USS Hatfield (DD-231)

USS Hatfield (DD-231) was a Clemson class destroyer that spent most of the Second World War on escort duties in Alaskan waters, before being used as an auxiliary.

The Hatfield was named after John Hatfield, a US Midshipman during the War of 1812 who was killed during the attack on York, Canada, on 27 April 1813.

The Hatfield was launched by the New York Shipbuilding Corp at Camden, New Jersey on 1 March 1919 and commissioned on 16 April 1920.

The Hatfield was one of five Clemson class destroyers that were armed with 5”/51 caliber guns in place of the 4in guns used on the rest of the class.

The Hatfield spent the summer of 1920 on training cruises, and the rest of 1920 on exercises while based in Florida. From 4 January-24 April 1921 she joined the fleet in its winter exercises in the Caribbean.

In January 1921 she was part of the combined Atlantic and Pacific Fleet that was photographed in Panama Bay on 21 January.

The Hatfield was at Hampton Roads for President Harding’s fleet review of 28 April 1921. She spent the rest of the summer on manoeuvres, before joining the 14th Squadron of the Atlantic Fleet on 7 November 1921.

USS Hatfield (DD-231) at San Diego, early 1930s
USS Hatfield (DD-231)
at San Diego, early 1930s

After the great fire of Smyrna, which followed the Turkish reoccupation of the city, Admiral Bristol feared that a similar disaster might happen when the Turks returned to Constantinople (then in Allied hands). On 2 October Destroyer Division 40 (Hatfield, Bainbridge (DD-246), Fox (DD-234), Gilmer, Hopkins (DD-249) and Kane (DD-235) ) and Destroyer Division 41 left Hampton Roads, reaching Constantinople on 22 October. The Hatfield took part in US operations in Turkish waters, visiting Smyrna, Jaffa, Bierut, Rhodes, Varna and other ports during her time in the area. As the situation in Turkey began to calm down, the US reduced the strength of her naval forces in the Mediterranean. The Hatfield left at the end of July 1923 along with the Barry (DD-248), Fox, Gilmer (DD-233), Goff (DD-247) and King (DD-242) .

The Hatfield reached New York on 11 August and was assigned to the US Scouting Fleet, where she spent the next seven years. She took part in the usual pattern of activities – summer operating off the US East Coast and winters in the Caribbean. In 1927 the pattern was broken when she took part in an American intervention in Nicaragua. Anyone who served on shore in Nicaragua between 13-27 February 1927 or 3-21 March 1927 qualified for the Second Nicaraguan Campaign Medal. On 15 January the Hatfield and her squadron accompanied President Coolridge as he voyaged to Cuba and Haiti to take part in the Pan-American Conference.

In November 1920 the Hatfield sailed for Philadelphia, where she was decommissioned on 13 January 1931.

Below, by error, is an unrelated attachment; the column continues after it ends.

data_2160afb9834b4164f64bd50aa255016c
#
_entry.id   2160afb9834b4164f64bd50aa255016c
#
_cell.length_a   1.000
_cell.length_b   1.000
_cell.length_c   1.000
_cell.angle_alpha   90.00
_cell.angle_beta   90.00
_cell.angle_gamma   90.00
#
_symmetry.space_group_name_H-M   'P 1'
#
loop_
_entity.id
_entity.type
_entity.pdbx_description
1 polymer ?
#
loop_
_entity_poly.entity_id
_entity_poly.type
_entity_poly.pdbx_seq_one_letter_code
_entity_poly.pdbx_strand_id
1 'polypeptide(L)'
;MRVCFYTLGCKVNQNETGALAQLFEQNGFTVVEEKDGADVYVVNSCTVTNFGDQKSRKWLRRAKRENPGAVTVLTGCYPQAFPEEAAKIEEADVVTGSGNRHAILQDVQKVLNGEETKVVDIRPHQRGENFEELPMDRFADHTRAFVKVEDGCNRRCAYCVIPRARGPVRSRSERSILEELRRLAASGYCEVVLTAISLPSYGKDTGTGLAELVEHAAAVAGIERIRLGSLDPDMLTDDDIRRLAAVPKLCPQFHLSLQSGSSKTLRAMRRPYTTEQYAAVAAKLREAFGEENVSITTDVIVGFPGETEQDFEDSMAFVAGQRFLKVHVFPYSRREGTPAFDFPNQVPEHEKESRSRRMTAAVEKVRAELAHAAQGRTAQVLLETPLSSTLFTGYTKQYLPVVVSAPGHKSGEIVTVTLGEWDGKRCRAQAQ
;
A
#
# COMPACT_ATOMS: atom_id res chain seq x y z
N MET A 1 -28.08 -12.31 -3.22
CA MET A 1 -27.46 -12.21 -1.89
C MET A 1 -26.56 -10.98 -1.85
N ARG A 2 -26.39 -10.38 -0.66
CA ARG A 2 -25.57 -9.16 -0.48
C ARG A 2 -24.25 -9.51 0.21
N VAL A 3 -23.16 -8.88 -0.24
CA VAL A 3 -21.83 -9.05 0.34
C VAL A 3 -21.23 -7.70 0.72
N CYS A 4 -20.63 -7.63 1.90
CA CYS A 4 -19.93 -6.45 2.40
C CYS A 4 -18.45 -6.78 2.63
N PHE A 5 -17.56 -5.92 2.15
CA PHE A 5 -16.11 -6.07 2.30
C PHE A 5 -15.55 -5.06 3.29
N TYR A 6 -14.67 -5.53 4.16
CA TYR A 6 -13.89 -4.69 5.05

On 1 April 1932 the Hatfield was placed into the rotating reserve commission. She then entered the dry dock at the Philadelphia Navy Yard, before leaving for her new home port of San Diego on 29 June.

In late September 1936 she joined Squadron 40-T, a temporary squadron that had been formed to help evacuate US citizens who were trapped by the fighting in the Spanish Civil War. The Hatfield remained in the Mediterranean until 9 November 1937 when she departed for home. She reached Charleston in December and was decommissioned for the second time on 28 April 1938.

Destroyer Evolution 1920-1944 Destroyer Evolution 1920-1944

USS Hatfield (DD-231) in dry dock, 1932 USS Hatfield (DD-231) in dry dock, 1932

The Hatfield was recommissioned on 25 September 1939 in response to the outbreak of war in Europe. She joined the Neutrality Patrol, and operated with that force in the Atlantic until August 1940

On 2 August 1940 the Hatfield sailed for the West Coast, where she joined the defence force for the 13th Naval District.

On 11 December 1941, after the US entry into the war, the Hatfield was assigned to patrol duties in Alaskan waters. She was used to escort merchant ships to Alaskan ports to help support the increasingly powerful US military forces in the area, but doesn’t appear to have taken part in the main events of the Aleutian campaign She spent two and a half years on this duty, before returning to Seattle on 13 March 1944.

From March-August 1944 the Hatfield carried out anti-submarine duties off Seattle.

In September 1944 she entered the Puget Sound Navy Yard to be converted into a target towing vessel. She was redesignated AG-84 on 1 October, and entered service as a target tug on 25 October. She was used to tow surface targets which were used to as targets for bombing practice.

The Hatfield moved to Bremerton, Washington, on 12 November 1946, was decommissioned on 13 December 1946 and sold for scrap.

Displacement (standard)

1,190t

Displacement (loaded)

1,308t

Top Speed

35kts
35.51kts at 24,890shp at 1,107t on trial (Preble)

Engine

2-shaft Westinghouse geared tubines
4 boilers
27,000shp (design)

Range

2,500nm at 20kts (design)

Length

314ft 4in

Width

30ft 10.5in

Armaments

Four 5in/ 51 guns
One 3in/23 AA gun
Twelve 21in torpedoes in four triple mountings
Two depth charge tracks
One Y-Gun depth charge projector

Crew complement

114

Launched

1 March 1919

Commissioned

16 April 1920

Decommissioned

13 December 1946

U.S. Destroyers: An Illustrated Design History, Norman Friedmann . The standard history of the development of American destroyers, from the earliest torpedo boat destroyers to the post-war fleet, and covering the massive classes of destroyers built for both World Wars. Gives the reader a good understanding of the debates that surrounded each class of destroyer and led to their individual features.
cover cover cover

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How to cite this article: Rickard, J (11 July 2019), USS Hatfield (DD-231) , http://www.historyofwar.org/articles/weapons_USS_Hatfield_DD231.html

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